Review of Never Let Me Go by Kazuo Ishiguro

331679Never Let Me Go by Kazuo Ishiguro. ★★1/2

Never Let Me Go is essentially a fictional memoir with dystopian undertones. It’s a coming of age story, and possibly a metaphor for life. Unfortunately, I hardly ever cared about anyone or anything in the entire book.

Right off the bat, you know there’s something strange going on in Never Let Me Go. The narrator, Kathy, talks about being a “carer” and mentions “donations.” However, the majority of the book is her reflections on her childhood Hailsham, a boarding school in the English countryside, with her friends Tommy and Ruth.

Never Let Me Go is conversational in tone. It feels like listening to a distant and drifting monologue, maybe of one of your elderly relatives who’s obsessed with telling you stories about their childhood. I may be making this sound worse than it actually is. Despite the emotional distance, I didn’t have much of a problem with the way the book was narrated.

Actually, the emotional distance was an all over problem with the characters. The main characters never consider trying to change their own fate or even seem to find it unfair. Instead they placidly except their future with a sort of emotional numbness. In a way, it’s interesting and quite probably a commentary on how culture can convince you to accept all sorts of things. On the other hand, it’s baffling that there are no mentions of anyone ever trying to rebel.

A related problem is the weakness of the science fiction concept. It’s very basic, and really only exists to provide a framework for Kathy’s life. If you think about it for more than five seconds, there are all sorts of holes (like would people really accept this in the first place?). One of the only things I found interesting in the entire book was the question of the Gallery. At the school, the children were encouraged to be creative and their best artwork was collected into the mysterious Gallery. I had a guess as to what was going on, but I was completely wrong. The real explanation was disappointingly simple.

My main problem was that this was a character based book where I don’t care at all about the characters. There’s nothing in the book that makes me like or root for Kathy, Ruth, or Tommy. When the threat of death hangs over them, I think “whatever.” Take dull characters, add a bland plot and zero action or humor, and you’ve got a boring book.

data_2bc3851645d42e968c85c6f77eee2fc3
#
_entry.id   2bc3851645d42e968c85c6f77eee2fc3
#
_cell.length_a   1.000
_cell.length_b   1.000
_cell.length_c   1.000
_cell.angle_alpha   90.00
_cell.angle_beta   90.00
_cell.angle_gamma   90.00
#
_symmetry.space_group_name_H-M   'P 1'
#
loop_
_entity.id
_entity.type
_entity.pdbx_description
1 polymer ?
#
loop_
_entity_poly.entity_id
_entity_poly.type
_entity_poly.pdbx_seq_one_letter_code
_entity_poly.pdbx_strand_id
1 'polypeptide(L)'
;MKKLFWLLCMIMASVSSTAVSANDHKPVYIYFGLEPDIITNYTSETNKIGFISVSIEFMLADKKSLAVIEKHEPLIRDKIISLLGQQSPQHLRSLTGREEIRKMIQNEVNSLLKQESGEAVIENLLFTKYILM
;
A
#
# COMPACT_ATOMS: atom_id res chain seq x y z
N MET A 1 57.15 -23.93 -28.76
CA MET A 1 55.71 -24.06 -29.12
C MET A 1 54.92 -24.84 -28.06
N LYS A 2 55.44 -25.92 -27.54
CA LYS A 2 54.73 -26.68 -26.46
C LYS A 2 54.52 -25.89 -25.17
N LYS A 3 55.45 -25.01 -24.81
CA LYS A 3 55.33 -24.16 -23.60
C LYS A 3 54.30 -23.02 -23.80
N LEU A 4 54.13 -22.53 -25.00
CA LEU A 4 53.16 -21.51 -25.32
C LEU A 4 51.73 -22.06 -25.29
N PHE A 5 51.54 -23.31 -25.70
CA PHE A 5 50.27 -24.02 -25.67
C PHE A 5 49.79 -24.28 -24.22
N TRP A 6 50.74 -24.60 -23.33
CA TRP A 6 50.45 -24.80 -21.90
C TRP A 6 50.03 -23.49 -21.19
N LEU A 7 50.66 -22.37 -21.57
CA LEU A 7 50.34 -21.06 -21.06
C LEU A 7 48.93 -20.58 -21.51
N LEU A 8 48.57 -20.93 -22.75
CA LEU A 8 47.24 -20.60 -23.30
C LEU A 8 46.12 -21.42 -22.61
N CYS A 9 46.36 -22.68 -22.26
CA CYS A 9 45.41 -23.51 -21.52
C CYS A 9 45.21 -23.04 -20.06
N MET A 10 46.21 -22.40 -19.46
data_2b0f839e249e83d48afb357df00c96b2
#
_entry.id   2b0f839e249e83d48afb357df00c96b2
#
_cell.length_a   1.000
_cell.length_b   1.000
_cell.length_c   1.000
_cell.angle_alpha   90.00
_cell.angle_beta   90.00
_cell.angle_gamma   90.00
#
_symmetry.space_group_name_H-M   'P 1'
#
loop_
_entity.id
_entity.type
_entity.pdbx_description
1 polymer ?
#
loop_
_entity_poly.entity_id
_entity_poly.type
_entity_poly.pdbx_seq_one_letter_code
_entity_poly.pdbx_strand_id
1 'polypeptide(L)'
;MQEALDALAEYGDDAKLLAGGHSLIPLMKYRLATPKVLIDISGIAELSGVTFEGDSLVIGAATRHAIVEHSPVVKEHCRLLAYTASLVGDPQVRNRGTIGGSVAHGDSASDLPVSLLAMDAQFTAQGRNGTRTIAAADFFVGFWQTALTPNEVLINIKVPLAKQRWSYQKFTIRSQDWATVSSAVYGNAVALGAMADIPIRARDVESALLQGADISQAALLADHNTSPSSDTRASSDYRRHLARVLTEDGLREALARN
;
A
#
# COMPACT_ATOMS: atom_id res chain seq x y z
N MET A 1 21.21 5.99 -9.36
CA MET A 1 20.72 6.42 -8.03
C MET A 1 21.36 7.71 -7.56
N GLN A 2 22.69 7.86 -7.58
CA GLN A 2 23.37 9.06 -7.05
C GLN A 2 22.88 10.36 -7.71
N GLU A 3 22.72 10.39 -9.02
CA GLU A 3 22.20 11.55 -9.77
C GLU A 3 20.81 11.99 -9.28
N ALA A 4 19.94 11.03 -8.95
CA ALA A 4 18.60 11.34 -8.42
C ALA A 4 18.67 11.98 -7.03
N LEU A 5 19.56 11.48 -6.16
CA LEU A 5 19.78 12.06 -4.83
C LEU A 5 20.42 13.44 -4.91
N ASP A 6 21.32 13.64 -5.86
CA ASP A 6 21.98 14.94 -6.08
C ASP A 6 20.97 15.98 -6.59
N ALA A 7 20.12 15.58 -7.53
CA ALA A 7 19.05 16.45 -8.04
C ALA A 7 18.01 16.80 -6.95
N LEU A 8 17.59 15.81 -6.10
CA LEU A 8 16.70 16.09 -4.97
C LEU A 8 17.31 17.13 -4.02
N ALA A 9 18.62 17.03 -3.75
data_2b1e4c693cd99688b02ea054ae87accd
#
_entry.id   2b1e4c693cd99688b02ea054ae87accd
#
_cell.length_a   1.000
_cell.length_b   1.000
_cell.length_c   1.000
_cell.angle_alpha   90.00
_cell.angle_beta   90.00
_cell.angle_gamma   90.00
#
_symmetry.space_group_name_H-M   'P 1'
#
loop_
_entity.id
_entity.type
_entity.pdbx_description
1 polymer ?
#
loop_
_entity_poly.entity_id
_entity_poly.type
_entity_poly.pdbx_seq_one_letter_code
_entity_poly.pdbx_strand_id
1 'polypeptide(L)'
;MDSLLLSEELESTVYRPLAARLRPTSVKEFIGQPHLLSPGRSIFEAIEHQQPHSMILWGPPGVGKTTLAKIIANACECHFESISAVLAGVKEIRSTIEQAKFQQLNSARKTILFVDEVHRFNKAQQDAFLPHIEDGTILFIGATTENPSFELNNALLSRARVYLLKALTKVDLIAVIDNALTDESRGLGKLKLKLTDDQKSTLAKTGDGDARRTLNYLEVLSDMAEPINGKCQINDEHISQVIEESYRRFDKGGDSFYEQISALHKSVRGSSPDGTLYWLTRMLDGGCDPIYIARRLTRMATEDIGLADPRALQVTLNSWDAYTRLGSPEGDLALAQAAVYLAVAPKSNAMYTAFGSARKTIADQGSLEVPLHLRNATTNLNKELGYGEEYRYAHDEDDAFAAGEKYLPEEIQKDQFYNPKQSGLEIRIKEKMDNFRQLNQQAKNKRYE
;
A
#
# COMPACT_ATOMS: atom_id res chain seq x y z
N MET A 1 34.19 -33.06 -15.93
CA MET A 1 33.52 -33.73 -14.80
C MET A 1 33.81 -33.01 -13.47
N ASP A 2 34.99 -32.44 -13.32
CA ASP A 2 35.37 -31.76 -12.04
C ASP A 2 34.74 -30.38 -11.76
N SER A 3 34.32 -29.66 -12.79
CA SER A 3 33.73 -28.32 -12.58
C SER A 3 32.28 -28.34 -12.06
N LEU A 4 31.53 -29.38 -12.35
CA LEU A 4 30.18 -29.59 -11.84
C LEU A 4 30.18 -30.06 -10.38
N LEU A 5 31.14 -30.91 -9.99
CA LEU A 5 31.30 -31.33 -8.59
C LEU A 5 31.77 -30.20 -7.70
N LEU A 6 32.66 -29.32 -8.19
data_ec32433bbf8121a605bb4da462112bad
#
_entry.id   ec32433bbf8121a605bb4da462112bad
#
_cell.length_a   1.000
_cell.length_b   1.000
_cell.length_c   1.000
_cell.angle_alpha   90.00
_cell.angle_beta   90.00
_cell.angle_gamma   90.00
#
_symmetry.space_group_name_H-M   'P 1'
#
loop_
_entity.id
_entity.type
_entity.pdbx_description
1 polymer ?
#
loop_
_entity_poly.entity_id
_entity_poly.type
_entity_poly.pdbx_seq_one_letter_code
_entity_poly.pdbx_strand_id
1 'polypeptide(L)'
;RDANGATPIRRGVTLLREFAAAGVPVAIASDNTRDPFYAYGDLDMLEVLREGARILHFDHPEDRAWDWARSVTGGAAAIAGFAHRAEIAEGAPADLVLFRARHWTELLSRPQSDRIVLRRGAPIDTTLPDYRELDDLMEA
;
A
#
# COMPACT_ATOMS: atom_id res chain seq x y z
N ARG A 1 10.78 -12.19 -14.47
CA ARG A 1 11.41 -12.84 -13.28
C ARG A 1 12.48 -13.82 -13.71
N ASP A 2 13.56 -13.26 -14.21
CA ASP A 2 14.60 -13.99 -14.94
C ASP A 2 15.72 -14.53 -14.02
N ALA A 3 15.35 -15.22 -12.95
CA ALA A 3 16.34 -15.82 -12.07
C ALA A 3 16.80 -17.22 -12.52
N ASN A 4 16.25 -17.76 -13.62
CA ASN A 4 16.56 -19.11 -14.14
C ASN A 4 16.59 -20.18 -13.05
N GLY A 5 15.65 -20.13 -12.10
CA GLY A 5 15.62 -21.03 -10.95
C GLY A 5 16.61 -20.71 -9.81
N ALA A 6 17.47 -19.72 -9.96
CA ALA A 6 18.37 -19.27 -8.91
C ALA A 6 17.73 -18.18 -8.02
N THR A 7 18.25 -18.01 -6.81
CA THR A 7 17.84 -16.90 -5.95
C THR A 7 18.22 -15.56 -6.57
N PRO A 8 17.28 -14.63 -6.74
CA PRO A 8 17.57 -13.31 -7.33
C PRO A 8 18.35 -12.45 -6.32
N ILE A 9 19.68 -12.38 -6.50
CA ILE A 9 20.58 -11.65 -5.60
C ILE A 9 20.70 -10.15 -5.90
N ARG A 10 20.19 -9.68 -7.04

Never Let Me Go is literary and probably a metaphor for life. I found it completely pointless, which might actually have been the point of the metaphor. Life is pointless! We all die in the end!

Again, whatever. I still don’t care about this book and would not recommend it. Honestly, I’m sort of surprised I finished it in the first place.

7 Comments Add yours

  1. lkeke35 says:

    I make a point of staying away from Literary Genre mashups, as a general rule. Literary styles of writing have a way of making an otherwise exciting genre, incredibly boring. Basically take some genre trope you may be wretchedly tired of and add some, more or less, thoughtful reflections from all the characters and the end result is sleepiness.

    1. That’s a good point. There’s an essay by Jo Walton about how literary authors who write genre without having read genre often mess up. It was a really good essay. Unfortunately, I read it in a bookstore and can’t find an online version.

      1. lkeke35 says:

        I may have found it on

        Titled: That’s just scenery, What do we mean by “mainstream”?

      2. Yes! This is it! Thanks so much, I can bookmark it now!

  2. imyril says:

    I haven’t read this yet (I received it as a SantaThing), but have seen the film, which I enjoyed. I’ll be curious to see how I get on. I very much enjoyed the Swedish equivalent (The Unit), so the bar is quite high when I finally tackle the Ishiguro…

    1. I hope you like it more than I did!

  3. I think I liked this book a little more than you did, but it still wasn’t my favorite by any means. I haven’t gone back to reread it. What I like about Ishiguro is the way you start to gradually get a sense that something is Wrong, and that sense just builds and builds as the book goes on. But yep, the characters are not nearly fleshed out enough, and it bugged me a lot.

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